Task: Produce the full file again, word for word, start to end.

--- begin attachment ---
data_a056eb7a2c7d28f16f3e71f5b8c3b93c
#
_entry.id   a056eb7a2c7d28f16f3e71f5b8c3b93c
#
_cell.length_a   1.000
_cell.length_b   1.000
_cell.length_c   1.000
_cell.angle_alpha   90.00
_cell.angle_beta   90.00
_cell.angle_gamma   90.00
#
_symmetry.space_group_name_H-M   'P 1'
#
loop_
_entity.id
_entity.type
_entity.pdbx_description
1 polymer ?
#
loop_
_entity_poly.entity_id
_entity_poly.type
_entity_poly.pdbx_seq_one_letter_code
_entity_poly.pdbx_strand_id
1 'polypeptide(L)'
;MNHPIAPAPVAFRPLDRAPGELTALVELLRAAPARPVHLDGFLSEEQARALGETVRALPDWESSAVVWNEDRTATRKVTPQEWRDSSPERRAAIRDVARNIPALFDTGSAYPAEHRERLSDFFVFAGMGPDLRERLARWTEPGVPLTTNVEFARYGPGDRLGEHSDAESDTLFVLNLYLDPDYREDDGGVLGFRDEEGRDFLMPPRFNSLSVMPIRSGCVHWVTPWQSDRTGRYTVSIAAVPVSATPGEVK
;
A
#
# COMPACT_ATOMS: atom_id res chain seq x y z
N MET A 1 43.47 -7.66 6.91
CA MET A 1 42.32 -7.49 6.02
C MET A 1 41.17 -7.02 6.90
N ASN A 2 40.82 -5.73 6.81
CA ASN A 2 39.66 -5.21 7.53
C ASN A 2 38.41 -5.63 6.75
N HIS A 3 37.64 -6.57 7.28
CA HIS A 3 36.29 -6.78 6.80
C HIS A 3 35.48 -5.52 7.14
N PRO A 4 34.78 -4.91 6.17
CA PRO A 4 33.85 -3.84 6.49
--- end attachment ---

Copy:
data_a056eb7a2c7d28f16f3e71f5b8c3b93c
#
_entry.id   a056eb7a2c7d28f16f3e71f5b8c3b93c
#
_cell.length_a   1.000
_cell.length_b   1.000
_cell.length_c   1.000
_cell.angle_alpha   90.00
_cell.angle_beta   90.00
_cell.angle_gamma   90.00
#
_symmetry.space_group_name_H-M   'P 1'
#
loop_
_entity.id
_entity.type
_entity.pdbx_description
1 polymer ?
#
loop_
_entity_poly.entity_id
_entity_poly.type
_entity_poly.pdbx_seq_one_letter_code
_entity_poly.pdbx_strand_id
1 'polypeptide(L)'
;MNHPIAPAPVAFRPLDRAPGELTALVELLRAAPARPVHLDGFLSEEQARALGETVRALPDWESSAVVWNEDRTATRKVTPQEWRDSSPERRAAIRDVARNIPALFDTGSAYPAEHRERLSDFFVFAGMGPDLRERLARWTEPGVPLTTNVEFARYGPGDRLGEHSDAESDTLFVLNLYLDPDYREDDGGVLGFRDEEGRDFLMPPRFNSLSVMPIRSGCVHWVTPWQSDRTGRYTVSIAAVPVSATPGEVK
;
A
#
# COMPACT_ATOMS: atom_id res chain seq x y z
N MET A 1 43.47 -7.66 6.91
CA MET A 1 42.32 -7.49 6.02
C MET A 1 41.17 -7.02 6.90
N ASN A 2 40.82 -5.73 6.81
CA ASN A 2 39.66 -5.21 7.53
C ASN A 2 38.41 -5.63 6.75
N HIS A 3 37.64 -6.57 7.28
CA HIS A 3 36.29 -6.78 6.80
C HIS A 3 35.48 -5.52 7.14
N PRO A 4 34.78 -4.91 6.17
CA PRO A 4 33.85 -3.84 6.49